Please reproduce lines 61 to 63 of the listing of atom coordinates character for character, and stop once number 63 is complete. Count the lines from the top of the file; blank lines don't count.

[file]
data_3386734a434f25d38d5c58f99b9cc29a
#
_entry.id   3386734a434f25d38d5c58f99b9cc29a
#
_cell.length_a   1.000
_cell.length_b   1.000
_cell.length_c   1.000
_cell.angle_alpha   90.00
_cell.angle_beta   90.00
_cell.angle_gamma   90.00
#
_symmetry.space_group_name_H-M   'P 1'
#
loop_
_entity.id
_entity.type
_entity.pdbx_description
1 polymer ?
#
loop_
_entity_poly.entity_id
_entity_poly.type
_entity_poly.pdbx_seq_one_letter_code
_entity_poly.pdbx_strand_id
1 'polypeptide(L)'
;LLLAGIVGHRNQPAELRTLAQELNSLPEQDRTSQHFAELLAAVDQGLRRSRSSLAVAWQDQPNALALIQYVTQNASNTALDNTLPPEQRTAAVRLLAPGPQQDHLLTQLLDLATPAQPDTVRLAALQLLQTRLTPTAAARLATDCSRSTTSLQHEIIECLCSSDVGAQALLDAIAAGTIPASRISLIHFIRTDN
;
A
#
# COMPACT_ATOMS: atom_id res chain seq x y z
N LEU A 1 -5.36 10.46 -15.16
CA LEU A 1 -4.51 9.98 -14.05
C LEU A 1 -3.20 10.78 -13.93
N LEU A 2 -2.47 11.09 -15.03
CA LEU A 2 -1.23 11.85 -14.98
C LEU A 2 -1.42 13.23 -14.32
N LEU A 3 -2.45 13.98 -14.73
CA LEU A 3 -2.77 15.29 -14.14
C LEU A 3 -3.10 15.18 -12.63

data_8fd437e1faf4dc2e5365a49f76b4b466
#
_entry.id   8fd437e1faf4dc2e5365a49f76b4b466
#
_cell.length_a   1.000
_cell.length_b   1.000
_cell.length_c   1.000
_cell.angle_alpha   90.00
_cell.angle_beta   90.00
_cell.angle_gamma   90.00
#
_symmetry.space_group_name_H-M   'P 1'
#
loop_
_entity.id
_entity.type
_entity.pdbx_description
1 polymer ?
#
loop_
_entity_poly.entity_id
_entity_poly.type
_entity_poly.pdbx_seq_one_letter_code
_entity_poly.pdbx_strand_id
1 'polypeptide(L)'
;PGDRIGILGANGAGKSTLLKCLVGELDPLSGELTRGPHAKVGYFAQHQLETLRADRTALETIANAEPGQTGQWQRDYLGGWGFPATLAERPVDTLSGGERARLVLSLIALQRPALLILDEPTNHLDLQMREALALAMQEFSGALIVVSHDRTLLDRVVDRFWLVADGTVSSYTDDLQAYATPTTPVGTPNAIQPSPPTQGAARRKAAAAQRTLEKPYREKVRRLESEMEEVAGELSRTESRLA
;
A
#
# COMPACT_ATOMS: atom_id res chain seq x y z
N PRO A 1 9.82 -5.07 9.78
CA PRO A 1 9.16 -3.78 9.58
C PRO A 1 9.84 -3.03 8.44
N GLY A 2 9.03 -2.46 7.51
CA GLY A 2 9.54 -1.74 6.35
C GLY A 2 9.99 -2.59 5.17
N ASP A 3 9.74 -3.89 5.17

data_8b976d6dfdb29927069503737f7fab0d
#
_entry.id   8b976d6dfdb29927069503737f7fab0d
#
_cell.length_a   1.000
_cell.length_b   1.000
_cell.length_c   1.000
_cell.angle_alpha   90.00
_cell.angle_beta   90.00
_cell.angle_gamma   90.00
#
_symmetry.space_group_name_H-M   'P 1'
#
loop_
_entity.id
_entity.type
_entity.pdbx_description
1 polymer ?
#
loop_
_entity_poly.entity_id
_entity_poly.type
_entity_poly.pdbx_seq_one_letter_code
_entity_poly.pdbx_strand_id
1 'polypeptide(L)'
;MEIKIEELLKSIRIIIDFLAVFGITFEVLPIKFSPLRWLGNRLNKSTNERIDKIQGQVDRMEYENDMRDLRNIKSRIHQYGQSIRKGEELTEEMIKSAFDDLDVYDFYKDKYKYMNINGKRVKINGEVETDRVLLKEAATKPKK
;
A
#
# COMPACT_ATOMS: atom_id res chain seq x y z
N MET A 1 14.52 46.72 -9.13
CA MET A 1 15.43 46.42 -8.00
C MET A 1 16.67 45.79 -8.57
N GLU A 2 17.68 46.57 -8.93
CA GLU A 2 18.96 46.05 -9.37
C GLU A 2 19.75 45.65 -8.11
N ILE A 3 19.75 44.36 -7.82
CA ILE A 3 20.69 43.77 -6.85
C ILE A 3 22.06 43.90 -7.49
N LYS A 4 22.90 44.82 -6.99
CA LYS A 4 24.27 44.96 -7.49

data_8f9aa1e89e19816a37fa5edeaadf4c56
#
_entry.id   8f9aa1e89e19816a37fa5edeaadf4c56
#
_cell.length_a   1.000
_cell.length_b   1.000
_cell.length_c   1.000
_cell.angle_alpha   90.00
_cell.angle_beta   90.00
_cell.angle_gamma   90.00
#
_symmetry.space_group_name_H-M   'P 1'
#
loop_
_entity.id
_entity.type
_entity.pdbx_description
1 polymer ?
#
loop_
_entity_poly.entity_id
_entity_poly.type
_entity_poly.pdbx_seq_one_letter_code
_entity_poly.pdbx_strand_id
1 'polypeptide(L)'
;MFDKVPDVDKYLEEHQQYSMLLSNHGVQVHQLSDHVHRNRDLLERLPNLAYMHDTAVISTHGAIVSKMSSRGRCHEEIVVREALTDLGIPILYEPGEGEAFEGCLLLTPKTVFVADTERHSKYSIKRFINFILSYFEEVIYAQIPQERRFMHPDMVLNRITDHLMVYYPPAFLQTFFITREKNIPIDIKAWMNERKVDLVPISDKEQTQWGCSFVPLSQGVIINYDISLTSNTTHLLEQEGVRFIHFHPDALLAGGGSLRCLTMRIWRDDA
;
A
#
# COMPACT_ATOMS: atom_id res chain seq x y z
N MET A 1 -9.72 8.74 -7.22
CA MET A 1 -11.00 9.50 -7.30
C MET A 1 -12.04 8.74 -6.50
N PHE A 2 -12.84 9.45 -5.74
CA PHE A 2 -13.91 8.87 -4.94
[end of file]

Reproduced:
_entity_poly.type
_entity_poly.pdbx_seq_one_letter_code
_entity_poly.pdbx_strand_id